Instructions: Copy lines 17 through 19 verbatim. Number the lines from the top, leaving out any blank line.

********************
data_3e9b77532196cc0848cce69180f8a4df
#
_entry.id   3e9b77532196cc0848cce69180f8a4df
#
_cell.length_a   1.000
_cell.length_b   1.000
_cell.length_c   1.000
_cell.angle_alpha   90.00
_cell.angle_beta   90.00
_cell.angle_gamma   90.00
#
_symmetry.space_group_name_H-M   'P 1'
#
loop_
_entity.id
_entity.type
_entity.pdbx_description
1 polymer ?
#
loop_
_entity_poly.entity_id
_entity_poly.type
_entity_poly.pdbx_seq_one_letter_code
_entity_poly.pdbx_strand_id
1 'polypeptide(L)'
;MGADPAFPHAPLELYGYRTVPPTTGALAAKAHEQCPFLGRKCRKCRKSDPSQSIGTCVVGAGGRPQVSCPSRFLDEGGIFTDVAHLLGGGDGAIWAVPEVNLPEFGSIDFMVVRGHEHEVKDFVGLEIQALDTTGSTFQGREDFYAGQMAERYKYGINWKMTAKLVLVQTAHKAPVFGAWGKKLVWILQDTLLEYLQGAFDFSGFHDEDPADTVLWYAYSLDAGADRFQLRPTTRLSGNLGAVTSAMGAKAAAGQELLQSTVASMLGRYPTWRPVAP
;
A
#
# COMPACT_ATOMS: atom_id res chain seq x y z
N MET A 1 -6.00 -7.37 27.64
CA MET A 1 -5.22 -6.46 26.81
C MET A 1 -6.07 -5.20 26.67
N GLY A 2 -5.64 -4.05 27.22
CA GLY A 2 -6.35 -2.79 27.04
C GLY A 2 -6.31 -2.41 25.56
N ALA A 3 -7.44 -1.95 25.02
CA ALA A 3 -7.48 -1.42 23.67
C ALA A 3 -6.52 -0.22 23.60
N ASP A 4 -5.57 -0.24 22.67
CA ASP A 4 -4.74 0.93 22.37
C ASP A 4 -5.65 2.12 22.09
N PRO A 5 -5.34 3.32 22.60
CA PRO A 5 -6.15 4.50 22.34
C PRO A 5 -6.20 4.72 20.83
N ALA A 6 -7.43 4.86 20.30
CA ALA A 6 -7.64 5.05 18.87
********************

_entity.pdbx_description
1 polymer ?
#